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AS MORE PEOPLE in the United States each year are living with, not just dying of, acquired immunodeficiency syndrome (AIDS), more physicians, nurses, and other health care professionals are having to learn how to care for PWAs (as many Persons With AIDS prefer to be called).
At the Fifth International Conference on AIDS in Montreal, Canada, men and women who are themselves coping with some stage of human immunodeficiency virus (HIV) infection made moving pleas for nondiscriminatory treatment as people first, people with a fearsome disease second. Plenary session speakers of calm demeanor as well as strident advocacy groups like New York City—based ACT UP (AIDS Coalition To Unleash Power) urged greater understanding of the social and psychological stresses of their disease. But above all, they pleaded for—in truth demanded—more medical help in fighting their bodies' foes.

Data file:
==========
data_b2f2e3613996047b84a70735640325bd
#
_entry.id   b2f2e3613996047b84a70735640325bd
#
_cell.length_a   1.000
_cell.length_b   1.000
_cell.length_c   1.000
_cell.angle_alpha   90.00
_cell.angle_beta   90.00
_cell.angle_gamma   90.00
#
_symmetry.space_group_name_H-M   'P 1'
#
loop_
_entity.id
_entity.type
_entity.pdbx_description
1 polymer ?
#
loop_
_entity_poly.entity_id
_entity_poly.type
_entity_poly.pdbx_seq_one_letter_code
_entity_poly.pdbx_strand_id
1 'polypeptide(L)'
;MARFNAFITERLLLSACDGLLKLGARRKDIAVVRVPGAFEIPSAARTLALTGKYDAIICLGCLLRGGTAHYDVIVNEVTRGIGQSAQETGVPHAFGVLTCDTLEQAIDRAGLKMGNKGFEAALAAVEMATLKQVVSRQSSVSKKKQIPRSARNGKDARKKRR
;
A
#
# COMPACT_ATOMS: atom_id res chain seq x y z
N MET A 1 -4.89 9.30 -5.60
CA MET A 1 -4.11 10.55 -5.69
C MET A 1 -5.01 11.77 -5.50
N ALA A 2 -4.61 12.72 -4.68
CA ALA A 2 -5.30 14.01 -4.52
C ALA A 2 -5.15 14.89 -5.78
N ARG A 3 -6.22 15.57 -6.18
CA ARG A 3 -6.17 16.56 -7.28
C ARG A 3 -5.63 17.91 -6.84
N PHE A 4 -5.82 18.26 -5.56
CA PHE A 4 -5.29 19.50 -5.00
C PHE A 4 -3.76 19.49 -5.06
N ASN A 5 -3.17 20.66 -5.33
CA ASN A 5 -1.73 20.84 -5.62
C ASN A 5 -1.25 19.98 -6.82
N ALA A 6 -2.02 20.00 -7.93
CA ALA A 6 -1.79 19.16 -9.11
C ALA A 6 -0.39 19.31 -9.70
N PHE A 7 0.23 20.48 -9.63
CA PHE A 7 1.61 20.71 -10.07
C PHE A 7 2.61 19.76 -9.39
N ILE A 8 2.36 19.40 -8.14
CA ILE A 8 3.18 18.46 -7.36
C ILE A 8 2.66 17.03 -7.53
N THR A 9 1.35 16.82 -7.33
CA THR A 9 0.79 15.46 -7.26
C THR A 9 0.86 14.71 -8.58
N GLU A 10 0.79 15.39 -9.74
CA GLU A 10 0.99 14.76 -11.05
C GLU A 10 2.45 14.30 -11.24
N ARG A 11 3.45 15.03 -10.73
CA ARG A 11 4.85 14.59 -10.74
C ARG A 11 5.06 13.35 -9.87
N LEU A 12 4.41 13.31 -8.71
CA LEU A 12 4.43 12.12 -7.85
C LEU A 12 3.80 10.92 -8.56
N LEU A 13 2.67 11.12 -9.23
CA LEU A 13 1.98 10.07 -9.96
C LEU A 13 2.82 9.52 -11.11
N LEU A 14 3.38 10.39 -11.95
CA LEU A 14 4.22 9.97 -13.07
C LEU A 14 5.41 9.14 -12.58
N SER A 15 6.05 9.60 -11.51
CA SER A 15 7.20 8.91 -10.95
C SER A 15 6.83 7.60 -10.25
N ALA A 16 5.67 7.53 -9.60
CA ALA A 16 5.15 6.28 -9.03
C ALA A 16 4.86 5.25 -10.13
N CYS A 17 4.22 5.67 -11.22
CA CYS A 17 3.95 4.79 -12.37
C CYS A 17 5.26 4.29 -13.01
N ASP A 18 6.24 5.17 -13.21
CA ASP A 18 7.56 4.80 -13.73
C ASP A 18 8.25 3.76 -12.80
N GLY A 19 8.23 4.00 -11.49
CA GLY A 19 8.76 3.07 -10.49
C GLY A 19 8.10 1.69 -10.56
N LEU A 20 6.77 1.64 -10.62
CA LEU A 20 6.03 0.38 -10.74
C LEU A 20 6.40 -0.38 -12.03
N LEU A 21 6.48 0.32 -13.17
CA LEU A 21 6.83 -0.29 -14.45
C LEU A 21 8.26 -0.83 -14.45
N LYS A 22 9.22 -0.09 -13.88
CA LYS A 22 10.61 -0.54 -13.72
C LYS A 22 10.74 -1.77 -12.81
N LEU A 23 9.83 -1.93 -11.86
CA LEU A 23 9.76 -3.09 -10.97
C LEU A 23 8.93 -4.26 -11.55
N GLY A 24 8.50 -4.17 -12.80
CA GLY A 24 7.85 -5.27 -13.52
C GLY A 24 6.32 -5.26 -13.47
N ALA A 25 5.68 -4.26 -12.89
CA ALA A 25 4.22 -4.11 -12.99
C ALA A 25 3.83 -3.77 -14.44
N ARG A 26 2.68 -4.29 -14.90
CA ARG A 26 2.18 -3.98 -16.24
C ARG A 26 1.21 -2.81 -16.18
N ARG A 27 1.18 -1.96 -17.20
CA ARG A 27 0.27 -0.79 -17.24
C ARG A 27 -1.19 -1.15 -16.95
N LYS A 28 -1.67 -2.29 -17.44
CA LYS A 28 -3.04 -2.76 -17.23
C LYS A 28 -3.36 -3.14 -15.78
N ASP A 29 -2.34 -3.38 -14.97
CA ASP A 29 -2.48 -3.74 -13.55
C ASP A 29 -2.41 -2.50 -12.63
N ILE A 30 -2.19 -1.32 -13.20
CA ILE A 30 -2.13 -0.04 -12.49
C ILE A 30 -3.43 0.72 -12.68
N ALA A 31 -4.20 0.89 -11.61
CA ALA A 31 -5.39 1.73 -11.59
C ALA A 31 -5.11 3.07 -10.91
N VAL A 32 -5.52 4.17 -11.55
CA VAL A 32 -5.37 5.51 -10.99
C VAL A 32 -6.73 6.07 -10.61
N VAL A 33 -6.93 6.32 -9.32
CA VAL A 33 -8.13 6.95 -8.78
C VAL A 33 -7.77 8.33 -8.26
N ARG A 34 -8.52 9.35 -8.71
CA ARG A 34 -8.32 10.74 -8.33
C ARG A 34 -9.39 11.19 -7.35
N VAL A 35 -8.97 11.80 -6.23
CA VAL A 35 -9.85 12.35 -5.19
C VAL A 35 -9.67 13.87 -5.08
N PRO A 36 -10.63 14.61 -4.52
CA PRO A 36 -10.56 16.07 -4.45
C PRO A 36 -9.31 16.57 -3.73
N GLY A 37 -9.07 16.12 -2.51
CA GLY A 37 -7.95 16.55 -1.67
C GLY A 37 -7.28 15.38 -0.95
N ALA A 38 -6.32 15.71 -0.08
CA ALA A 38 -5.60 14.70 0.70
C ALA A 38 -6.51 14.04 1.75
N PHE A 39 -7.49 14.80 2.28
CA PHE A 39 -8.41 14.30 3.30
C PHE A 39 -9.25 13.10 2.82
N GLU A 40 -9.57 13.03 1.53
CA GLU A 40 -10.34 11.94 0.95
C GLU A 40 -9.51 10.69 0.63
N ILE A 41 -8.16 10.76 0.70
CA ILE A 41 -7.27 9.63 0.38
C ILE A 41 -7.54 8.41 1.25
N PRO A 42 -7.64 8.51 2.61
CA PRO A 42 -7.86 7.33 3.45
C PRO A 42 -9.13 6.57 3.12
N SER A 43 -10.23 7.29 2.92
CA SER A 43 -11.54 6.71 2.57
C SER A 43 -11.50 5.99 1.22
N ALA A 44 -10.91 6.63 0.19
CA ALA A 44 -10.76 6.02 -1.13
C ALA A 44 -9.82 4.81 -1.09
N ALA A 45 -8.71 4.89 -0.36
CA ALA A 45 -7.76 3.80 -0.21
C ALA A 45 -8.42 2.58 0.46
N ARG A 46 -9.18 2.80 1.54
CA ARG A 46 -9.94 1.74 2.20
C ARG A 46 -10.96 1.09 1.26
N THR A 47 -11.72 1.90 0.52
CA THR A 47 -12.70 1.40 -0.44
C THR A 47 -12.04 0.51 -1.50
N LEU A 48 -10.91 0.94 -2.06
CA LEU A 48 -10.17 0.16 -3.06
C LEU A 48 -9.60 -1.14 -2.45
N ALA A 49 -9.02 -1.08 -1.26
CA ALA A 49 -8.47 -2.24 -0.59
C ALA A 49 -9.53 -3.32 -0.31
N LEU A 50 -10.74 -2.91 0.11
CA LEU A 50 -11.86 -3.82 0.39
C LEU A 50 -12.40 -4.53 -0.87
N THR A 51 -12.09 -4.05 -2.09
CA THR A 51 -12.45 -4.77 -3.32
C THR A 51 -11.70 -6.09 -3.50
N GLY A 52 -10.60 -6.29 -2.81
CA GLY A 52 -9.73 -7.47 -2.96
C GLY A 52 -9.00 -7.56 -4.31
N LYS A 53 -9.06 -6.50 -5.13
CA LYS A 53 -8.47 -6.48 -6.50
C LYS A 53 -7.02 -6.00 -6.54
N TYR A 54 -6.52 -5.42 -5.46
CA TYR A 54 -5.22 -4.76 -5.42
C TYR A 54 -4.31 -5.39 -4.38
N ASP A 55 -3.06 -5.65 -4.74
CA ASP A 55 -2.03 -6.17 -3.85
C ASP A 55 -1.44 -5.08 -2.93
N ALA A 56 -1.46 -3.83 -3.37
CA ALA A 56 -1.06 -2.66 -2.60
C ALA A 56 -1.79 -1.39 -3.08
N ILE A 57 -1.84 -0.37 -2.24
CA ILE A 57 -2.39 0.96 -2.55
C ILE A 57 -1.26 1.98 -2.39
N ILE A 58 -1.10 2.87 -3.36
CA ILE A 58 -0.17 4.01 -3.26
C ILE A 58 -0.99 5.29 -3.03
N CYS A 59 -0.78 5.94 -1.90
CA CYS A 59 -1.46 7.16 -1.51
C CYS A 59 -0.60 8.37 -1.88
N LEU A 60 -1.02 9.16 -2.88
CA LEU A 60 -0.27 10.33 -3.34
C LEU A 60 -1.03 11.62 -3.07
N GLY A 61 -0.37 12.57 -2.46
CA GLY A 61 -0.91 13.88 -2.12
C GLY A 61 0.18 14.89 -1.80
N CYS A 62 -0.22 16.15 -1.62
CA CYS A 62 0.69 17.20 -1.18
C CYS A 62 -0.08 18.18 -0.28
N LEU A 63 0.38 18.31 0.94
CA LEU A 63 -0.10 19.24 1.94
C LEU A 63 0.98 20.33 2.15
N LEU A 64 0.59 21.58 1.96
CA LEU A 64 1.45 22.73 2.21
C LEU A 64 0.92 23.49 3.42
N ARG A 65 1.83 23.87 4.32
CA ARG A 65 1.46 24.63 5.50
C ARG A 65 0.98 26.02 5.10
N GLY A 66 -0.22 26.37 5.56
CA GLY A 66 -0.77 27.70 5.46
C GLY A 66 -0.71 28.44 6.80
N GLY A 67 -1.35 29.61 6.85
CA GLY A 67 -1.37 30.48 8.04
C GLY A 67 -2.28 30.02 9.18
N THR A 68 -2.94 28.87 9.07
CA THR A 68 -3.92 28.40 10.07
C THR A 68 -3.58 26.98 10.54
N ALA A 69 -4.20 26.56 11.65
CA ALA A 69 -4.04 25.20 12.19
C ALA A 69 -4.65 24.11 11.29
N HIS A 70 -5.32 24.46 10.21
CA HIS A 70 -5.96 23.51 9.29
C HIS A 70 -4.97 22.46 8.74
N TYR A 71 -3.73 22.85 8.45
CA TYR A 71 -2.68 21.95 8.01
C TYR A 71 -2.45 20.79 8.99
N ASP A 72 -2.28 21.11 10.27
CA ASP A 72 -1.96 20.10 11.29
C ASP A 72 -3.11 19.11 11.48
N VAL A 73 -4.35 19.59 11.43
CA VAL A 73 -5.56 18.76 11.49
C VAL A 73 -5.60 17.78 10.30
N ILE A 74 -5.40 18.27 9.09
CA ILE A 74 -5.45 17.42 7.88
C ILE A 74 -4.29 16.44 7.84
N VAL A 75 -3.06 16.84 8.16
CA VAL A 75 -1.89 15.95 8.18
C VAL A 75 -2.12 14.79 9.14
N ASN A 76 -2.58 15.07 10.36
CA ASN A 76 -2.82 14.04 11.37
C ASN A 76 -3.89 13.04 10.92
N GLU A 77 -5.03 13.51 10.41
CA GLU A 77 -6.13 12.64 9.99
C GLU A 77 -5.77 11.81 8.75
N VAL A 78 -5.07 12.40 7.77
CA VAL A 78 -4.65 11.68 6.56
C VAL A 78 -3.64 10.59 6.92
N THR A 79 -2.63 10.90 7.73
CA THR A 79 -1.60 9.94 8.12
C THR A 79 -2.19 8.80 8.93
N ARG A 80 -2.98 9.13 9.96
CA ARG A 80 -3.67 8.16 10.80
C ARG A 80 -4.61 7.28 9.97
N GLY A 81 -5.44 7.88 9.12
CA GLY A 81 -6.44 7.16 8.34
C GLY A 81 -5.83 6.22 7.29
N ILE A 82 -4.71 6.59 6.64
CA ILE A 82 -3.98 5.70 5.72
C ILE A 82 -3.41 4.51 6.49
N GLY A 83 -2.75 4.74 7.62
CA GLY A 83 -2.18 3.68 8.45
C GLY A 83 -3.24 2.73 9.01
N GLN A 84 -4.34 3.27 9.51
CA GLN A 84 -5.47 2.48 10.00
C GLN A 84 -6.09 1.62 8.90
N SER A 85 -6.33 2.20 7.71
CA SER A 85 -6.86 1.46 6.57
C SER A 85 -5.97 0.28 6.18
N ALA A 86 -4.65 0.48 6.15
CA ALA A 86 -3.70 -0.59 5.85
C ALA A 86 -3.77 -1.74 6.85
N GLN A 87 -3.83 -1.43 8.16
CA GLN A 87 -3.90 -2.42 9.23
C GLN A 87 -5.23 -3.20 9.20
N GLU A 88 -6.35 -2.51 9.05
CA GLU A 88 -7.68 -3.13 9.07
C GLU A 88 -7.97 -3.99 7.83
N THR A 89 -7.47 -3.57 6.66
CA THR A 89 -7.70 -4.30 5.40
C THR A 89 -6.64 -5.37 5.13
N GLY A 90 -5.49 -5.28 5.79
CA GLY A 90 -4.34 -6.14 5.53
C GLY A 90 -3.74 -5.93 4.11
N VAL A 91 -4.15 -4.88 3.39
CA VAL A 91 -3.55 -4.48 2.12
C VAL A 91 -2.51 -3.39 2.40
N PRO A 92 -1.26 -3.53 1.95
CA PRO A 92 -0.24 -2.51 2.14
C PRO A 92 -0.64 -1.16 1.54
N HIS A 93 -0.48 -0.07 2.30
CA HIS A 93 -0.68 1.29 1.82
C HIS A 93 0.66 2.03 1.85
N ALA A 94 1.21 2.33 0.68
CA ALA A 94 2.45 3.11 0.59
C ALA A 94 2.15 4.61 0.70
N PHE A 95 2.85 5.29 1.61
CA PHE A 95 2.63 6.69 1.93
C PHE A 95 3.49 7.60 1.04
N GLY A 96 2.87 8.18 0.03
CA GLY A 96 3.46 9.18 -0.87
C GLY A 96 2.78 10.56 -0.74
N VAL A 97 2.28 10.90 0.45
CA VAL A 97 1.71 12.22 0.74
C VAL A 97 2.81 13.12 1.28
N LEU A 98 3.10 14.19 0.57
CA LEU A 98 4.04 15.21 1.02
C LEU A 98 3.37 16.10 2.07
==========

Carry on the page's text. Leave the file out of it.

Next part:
Some 40 000 Americans have Centers for Disease Control—defined AIDS right now. (More
Seasoned AIDS Warriors Extend Arms to Rookies in the Battle Against HIV Disease. JAMA. 1989;262(3):326–327. doi:10.1001/jama.1989.03430030014005
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